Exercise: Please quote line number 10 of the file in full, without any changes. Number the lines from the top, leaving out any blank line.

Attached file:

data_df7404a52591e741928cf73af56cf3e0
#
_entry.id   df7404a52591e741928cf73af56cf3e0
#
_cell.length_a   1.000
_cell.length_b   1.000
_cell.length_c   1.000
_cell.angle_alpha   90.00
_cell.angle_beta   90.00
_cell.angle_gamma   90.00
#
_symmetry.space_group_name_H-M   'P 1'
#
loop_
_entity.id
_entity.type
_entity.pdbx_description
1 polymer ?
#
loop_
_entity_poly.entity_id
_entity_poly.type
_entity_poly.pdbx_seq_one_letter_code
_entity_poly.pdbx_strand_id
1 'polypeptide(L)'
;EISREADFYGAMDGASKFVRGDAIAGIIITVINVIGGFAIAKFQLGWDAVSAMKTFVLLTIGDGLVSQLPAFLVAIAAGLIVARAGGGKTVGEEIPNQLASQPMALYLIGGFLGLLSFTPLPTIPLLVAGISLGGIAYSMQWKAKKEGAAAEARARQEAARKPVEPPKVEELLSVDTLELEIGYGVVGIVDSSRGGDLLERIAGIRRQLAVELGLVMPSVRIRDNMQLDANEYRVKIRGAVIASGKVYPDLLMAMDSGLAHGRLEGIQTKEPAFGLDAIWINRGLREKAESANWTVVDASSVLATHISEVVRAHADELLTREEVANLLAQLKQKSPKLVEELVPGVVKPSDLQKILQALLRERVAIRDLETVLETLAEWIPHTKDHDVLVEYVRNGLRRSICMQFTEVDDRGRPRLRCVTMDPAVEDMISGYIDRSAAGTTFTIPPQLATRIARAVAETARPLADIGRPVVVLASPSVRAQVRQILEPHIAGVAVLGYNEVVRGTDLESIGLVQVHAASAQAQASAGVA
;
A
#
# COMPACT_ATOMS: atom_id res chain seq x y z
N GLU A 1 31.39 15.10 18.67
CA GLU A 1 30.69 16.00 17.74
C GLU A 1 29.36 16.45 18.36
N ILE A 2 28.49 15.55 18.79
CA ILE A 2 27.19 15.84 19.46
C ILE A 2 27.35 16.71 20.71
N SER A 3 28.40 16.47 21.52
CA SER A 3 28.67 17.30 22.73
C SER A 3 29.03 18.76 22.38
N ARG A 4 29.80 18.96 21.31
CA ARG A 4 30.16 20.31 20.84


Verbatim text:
_cell.angle_gamma   90.00